criteria. They had to know what a specific unit could be failed for or
not. Finally, I had to create documents for the Test Engineering and the
Manufacturing Services department.
Every document was intimately tied to every other document, and the Palm
documents tied to almost every other manufacturing or equipment document
in the system. One little change required reviewing a large number of
other procedures. Nothing was linked, so finding all related documents
took some effort.
After I wrote a procedure, I would take it to the production floor and
follow it step-by-step. This allowed me to determine if something is
missing or not really needed. I have built my share of Palm Pilots by
hand, PCB on up to final testing and packaging.
No wonder I developed a taste for gin. (smiley)
There were a number of basic document types I had to worry about:
Individual illustrated procedures for each workstation and a controlled
master procedure for document control. If one changed, so did the other.
Very hard to control, because anyone could edit a procedure and I might
never be told about the changes.
My goal was to make it easier for the assembly technicians to build, test
and package the product. I used scans of parts and other imaging
techniques to create step-by-step illustrated procedures. A simple
picture and a line of text often replaced a page full of engineering copy
that is quite often impossible for unskilled workers to understand.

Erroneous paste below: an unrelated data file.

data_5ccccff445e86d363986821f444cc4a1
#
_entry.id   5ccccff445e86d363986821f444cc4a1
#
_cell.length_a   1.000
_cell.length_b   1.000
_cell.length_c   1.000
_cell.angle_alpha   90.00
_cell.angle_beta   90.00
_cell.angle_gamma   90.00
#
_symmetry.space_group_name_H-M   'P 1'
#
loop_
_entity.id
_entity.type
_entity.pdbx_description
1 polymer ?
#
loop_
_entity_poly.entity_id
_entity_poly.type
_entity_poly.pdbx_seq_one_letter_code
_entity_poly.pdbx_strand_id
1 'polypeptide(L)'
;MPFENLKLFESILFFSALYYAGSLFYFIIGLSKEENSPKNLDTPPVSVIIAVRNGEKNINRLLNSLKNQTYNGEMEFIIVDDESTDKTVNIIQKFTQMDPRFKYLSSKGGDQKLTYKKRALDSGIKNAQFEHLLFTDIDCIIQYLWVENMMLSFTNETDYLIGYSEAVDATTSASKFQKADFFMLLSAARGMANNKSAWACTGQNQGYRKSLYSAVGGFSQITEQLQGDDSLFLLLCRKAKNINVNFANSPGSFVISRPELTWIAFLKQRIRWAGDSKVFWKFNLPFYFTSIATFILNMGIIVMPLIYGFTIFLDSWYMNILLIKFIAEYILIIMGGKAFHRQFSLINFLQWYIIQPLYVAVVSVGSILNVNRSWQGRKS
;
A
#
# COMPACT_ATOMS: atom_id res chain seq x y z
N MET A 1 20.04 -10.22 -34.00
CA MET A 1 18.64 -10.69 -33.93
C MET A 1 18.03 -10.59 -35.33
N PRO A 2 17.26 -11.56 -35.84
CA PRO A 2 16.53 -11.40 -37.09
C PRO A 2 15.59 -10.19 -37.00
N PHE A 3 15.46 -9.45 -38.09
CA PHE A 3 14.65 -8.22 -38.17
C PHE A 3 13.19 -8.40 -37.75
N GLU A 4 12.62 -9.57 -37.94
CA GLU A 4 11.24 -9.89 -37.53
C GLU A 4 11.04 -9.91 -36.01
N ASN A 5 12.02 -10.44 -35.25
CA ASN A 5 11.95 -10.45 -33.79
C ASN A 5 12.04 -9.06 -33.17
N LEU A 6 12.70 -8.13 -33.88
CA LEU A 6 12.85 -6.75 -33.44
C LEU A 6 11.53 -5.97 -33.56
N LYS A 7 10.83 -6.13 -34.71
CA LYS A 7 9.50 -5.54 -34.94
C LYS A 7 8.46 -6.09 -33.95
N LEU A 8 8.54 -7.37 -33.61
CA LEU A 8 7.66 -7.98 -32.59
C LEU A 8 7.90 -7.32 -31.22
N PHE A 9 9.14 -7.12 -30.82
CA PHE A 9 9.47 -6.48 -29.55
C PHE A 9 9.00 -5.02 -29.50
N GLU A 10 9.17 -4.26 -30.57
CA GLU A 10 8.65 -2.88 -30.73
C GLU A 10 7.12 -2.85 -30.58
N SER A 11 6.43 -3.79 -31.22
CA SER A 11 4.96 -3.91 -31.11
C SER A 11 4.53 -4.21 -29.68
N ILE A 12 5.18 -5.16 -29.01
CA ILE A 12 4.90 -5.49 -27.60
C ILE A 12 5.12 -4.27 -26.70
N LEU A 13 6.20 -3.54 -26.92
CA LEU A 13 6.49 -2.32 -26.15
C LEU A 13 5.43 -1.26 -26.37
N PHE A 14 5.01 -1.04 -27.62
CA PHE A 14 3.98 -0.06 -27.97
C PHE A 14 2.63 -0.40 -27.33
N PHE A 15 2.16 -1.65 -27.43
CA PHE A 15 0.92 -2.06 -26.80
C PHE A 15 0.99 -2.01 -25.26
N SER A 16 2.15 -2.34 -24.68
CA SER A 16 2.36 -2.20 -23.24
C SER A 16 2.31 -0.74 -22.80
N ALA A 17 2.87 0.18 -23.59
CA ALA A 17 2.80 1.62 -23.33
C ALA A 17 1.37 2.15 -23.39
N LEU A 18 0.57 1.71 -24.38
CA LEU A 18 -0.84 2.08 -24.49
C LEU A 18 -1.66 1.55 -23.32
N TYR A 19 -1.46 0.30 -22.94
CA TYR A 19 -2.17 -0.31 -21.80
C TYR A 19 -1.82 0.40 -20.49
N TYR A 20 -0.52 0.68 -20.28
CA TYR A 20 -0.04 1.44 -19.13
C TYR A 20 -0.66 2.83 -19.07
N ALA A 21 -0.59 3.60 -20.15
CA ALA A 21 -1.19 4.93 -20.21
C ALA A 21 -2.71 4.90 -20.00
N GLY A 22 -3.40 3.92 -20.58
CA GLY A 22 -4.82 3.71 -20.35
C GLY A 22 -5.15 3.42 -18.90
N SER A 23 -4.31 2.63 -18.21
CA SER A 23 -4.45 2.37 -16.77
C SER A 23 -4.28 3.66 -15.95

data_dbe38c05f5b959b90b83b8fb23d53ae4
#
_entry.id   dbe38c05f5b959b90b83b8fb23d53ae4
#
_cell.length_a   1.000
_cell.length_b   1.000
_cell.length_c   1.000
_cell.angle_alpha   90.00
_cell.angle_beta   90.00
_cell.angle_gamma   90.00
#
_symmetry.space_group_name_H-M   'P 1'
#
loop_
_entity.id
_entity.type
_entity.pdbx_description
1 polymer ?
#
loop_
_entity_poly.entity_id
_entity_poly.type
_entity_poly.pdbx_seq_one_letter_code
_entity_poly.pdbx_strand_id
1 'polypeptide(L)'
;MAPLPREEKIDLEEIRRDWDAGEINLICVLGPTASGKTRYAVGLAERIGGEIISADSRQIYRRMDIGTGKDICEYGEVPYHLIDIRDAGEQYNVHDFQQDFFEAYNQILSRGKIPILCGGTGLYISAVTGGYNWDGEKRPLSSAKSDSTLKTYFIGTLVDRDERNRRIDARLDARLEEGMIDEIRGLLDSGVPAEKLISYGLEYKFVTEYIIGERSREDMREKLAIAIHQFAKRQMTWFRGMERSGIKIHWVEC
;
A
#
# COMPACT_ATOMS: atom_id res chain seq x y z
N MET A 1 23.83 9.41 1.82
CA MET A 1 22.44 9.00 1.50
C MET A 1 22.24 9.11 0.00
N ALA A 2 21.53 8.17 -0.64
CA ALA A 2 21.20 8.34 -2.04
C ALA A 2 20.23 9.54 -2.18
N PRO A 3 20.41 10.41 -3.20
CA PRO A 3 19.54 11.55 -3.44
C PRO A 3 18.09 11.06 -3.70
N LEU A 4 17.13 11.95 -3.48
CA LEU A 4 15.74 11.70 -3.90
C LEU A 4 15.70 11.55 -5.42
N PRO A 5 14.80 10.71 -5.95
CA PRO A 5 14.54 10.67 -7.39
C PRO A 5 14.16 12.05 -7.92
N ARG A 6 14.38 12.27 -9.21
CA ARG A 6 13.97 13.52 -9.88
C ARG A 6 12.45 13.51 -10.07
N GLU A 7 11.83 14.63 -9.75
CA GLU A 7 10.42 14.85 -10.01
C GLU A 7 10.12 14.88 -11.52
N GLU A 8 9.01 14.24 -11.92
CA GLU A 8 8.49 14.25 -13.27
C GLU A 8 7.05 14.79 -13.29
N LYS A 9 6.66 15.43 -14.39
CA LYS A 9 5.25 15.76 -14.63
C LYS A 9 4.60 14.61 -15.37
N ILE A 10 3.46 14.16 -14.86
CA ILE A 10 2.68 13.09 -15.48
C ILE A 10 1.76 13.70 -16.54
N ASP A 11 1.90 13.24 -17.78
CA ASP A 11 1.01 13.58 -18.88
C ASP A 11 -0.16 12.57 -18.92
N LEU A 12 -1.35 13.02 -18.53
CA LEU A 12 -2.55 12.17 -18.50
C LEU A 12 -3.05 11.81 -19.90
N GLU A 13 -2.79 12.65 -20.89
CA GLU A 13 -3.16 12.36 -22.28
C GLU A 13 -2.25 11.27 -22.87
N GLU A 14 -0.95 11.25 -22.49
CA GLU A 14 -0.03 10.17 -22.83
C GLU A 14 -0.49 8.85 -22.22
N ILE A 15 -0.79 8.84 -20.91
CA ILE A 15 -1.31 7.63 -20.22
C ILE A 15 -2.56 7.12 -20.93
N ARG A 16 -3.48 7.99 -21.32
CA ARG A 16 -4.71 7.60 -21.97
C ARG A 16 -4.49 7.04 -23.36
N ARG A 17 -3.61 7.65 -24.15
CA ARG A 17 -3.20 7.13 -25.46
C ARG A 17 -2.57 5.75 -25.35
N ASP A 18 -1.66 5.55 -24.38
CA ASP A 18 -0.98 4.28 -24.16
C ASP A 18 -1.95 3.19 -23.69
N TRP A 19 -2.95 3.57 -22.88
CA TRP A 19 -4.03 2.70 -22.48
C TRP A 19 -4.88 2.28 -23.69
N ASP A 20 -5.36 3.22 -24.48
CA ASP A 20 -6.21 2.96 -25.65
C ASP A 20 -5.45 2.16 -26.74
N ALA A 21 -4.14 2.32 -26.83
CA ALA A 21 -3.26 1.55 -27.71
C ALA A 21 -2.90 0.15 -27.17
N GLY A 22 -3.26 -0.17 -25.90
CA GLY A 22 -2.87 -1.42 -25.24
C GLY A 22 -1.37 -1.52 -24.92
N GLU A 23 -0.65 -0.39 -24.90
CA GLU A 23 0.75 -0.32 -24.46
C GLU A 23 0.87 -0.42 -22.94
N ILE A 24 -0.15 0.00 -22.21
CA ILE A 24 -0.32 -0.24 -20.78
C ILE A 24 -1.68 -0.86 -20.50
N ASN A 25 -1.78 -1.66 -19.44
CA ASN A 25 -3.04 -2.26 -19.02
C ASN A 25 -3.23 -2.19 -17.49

If a specific thickness is required (the gap between cases, for example)
rather than give the physical spec to be checked, I instituted the use of
graded shims. Faster and easier. Rather than say something like "Verify
that 3M #123ABC adhesive is in place before clamping..." I would simply
refer to it by color. If it is not green, it is missing.
Eventually, I created more than 30 printed books. The problem was that
when a controlled procedure changed, it was not reflected in the printed
book. I had to review every change, because in some cases, a mistake like
a missing period might be a change some helpful wonk thinks is vital, so
the document gets a new revision number.
I wrote, photographed, researched, compiled or edited procedures for more
than 300 different versions of our modems, all OEM versions of the Palm
Pilot, the RIO MP3 player, NIC cards, and the 200 or so combo cards we
built over the years, for 200+ different manufacturers.
Not to mention, operator guides and procedures for the 30 assorted pieces
of equipment I personally trained people to use. Like the Grohmann
Automated PCMCIA Assembly Machine. All that one manufactured was rework.
So, that was my job and how I worked. I took the complicated and make it
easier to follow. I started with all available information, and proceed
from there. If I wrote or reviewed it, I actually tested it. That also
"Outside of a dog, a book is a man's best friend.
Inside of a dog, it's too dark to read." --Groucho Marx